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Darrell Gwynn Lowbred himself into his Top Fuel dragster, Coors Extra Gold, as he had many times in the five years he had competed in the ultimate National Hot Rod Association (NHRA) class. The car was a glistening gold stiletto, 30 feet long, capable of propelling him from zero to almost 300 mph in less than five seconds—280.46 mph in 4.909 seconds to be exact, a time that made Gwynn the quickest man on earth over a quarter mile from a standing start. The massive, 500-cubic-inch supercharged engine produced 4,000 horsepower and a roar that shook the ground. Painted on the car's magnesium fuselage were the words MOM DAD.
Jerry Gwynn strapped his son into the explosive machine. A former drag racer himself, Jerry had taken Darrell with him to the races when Darrell was a boy, and now, on March 18, 1990, at 28, Darrell was the hottest Top Fuel driver in the country, challenging for the Winston World Championship. Darrell scrunched into the cockpit as Jerry tightened the five wide straps of the safety harness. "Just do your usual deal," Jerry said to his son.
Lined up beside Gwynn, demanding attention with sharp bursts from the throttle of his own "rail," was Eddie Hill, who in 1988 had become the first driver to crack five seconds in the quarter mile. He and Gwynn were facing off in the final round of the Gatornationals at Gainesville, Fla., where Hill had won in '88, Gwynn in '89.
Hill spun his rear tires on the asphalt in an angry burnout, burying his bright yellow car in a billowing cloud of smoke. Gwynn responded in kind. The chest-beating display raised the fans' excitement to a bursting point. The cars stood poised at the starting line. The yellow lights on the "Christmas tree" blinked down to green, and then, in less time than it takes to read this sentence, the two cars were side by side at 280 mph. Gwynn beat Hill to the finish line by a car length, in a time of 5.011 seconds. The Gwynn team van retrieved the winner and brought him back to the starting line to the cheers of the 80,000 fans lining the strip. "When I got out of the van, they jumped to their feet and the place went wild," Gwynn says. "I almost fell down, it felt so good."
Six months later, on Sept. 13, Gwynn received another standing ovation, this time from 11,000 fans spilling out of the 7,200-seat Municipal Stadium in Reading, Pa., home of the Double A baseball Phillies. This crowd was cheering him for being a different kind of hero. And it felt good to Gwynn in a different way. Gwynn had motored out to the pitcher's mound, where he was handed a Softball. He flipped it to Jerry to start a memorable all-star game between NHRA pro drivers and their NASCAR counterparts—65 drivers who that evening played Softball the same way they drove, putting up 41 runs on 45 hits, with 10 errors. The hot-rodders nipped the stock car drivers at the wire, 21-20 in the bottom of the ninth. It was a good way to celebrate Gwynn's 29th birthday, because the affair raised $180,000 to help pay his medical bills, a debt that could run upward of $2 million. For Gwynn had made his way to the pitcher's mound in a battery-powered wheelchair.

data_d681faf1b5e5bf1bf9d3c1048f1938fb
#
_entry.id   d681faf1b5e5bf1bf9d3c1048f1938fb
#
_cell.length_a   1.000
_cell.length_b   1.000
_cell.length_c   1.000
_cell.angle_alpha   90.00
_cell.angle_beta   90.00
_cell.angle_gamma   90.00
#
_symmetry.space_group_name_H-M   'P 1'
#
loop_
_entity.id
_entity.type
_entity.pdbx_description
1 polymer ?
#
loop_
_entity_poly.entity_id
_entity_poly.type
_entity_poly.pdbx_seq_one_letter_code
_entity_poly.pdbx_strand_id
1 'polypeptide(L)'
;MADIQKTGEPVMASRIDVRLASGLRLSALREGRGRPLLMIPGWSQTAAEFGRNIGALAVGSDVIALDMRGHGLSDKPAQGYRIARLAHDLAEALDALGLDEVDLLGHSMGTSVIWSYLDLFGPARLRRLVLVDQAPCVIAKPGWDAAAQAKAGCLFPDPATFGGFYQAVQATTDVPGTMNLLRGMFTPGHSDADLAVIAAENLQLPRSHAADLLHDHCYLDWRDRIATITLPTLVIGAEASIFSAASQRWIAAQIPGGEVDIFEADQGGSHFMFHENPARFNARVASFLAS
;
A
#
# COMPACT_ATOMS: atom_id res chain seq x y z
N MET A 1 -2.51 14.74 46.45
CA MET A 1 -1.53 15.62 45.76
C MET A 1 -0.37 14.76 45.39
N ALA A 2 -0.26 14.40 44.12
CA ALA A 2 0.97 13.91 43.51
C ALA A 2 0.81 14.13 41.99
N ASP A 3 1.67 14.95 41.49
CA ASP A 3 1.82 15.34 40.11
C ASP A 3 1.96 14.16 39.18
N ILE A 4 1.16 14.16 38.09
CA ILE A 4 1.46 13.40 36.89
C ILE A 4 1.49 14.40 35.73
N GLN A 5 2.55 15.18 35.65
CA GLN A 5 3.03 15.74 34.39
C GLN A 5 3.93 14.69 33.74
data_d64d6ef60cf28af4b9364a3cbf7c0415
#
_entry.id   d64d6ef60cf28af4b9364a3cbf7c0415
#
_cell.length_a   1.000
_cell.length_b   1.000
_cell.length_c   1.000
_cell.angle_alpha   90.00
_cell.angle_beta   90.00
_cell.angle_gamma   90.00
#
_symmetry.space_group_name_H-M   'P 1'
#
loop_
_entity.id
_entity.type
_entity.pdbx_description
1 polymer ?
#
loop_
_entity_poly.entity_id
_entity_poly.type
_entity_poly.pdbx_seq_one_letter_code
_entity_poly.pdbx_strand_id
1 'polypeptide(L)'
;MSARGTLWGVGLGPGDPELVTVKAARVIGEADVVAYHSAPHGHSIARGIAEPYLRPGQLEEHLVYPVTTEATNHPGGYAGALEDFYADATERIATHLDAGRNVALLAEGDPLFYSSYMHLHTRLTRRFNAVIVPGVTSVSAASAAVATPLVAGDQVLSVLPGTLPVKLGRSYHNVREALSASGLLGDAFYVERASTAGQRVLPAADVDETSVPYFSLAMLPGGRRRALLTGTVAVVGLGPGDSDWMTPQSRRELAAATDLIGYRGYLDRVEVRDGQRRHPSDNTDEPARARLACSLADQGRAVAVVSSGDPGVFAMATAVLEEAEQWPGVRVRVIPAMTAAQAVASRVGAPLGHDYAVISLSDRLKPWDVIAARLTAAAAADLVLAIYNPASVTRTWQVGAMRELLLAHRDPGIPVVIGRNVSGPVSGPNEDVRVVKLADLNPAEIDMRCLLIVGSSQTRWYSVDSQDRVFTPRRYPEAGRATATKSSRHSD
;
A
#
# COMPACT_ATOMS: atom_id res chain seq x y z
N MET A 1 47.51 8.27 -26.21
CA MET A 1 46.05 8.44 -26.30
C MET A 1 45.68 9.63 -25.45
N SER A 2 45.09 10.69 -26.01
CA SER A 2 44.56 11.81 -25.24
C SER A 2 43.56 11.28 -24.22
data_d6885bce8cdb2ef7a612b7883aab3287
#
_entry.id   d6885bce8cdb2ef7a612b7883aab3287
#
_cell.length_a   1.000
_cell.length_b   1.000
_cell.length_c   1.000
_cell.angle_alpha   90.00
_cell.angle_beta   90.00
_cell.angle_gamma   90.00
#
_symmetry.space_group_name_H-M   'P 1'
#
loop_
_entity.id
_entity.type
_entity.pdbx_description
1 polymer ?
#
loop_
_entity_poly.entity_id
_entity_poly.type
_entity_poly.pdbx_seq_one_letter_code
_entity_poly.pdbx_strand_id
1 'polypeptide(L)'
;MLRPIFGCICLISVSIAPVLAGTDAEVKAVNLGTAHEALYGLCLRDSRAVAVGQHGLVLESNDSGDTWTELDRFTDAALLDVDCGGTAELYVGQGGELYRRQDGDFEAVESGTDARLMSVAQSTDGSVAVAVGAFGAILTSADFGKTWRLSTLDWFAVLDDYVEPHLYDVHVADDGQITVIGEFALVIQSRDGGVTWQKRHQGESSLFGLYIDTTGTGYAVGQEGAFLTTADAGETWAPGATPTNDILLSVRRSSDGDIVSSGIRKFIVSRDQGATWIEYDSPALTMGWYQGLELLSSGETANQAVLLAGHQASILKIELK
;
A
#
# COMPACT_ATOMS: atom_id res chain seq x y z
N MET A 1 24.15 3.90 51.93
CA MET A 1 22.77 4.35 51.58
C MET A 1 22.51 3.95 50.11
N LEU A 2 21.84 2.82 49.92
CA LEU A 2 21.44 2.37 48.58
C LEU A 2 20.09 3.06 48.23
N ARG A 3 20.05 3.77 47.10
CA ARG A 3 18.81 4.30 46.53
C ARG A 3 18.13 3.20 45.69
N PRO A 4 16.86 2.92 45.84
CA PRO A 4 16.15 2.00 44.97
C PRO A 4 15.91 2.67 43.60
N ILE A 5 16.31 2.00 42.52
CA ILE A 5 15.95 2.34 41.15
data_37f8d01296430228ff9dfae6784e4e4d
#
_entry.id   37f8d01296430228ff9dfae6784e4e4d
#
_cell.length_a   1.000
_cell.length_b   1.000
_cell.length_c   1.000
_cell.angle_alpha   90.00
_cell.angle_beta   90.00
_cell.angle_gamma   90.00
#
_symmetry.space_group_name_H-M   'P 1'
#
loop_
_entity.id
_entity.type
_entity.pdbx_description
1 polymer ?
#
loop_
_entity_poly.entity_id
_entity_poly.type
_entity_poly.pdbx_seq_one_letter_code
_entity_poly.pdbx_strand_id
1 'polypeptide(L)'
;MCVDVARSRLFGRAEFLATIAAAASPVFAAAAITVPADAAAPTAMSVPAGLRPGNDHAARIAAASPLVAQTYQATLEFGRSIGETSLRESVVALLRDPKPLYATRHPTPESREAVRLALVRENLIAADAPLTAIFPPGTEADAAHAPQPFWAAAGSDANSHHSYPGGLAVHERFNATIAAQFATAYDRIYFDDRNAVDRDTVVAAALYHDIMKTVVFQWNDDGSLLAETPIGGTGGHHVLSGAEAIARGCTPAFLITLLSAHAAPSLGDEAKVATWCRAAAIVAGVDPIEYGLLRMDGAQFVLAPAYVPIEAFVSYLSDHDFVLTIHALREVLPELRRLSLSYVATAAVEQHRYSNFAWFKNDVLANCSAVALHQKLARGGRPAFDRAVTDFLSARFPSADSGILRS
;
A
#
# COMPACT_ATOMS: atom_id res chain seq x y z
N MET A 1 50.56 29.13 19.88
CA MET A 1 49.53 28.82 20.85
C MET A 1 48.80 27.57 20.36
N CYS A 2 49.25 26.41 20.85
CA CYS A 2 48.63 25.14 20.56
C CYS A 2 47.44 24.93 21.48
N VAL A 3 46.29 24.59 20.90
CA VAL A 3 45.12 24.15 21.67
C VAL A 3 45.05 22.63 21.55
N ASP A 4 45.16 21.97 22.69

Anyone who has been paralyzed can tell you that the key to emotional recovery—the first step in shaking the anger and despair—is finding a reason to continue living. Darrell Gwynn, probably the most famous of the approximately 12,000 American men, women and children who were paralyzed last year, never had to ask himself that question. The day after his dragster crashed during an exhibition run on Easter Sunday last year at Santa Pod Raceway in Bedford, England, as he lay in a hospital bed unable to move any part of his body below his broken neck, Gwynn drew strength from his commitment to his sport and to the people who had helped him become a champion.
To the drag racers who have been around for a long time, and there are a lot of them, Gwynn is known as The Kid. He's one of their own, having been raised by the extended family of the NHRA circuit. Jerry, a maintenance superintendent for Chevron oil in Miami, raced in the Alcohol Funny Car class on the NHRA circuit part-time. He could top 200 mph in the quarter mile, and he won a number of divisional championships in the 1970s. He brought Darrell along with him to the races, first as a gofer, later as a mechanic and then as a 17-year-old crew chief.
When Darrell turned 20, he and his dad traded racing jobs. Four years later, after winning two Alcohol Dragster championships, Darrell moved up to the Top Fuel class, and in February 1990 Jerry retired from his job with Chevron to manage the Darrell Gwynn Racing Team full-time.
Clean-cut and likable, Darrell appeared younger than his age. In an attempt to look older he grew a mustache, but it came in thin and sandy. He was polite and respectful, and the hunger to win wasn't as obvious in Gwynn as it was in the other young guns. There was mostly warmth and friendliness showing in his blue eyes, though those close to him could see those eyes turn icy calm when it came time to be strapped into his dragster.
"I was always the driver who knew where he was at, knew how far I could push it," Gwynn says. "I always knew what the limit was, and when to lift. I never drove over my head, I was sensible. I'd been scared—you get sideways at 280 miles an hour and it scares you. But in England I honestly didn't have any idea I was headed toward the wall, it happened so fast."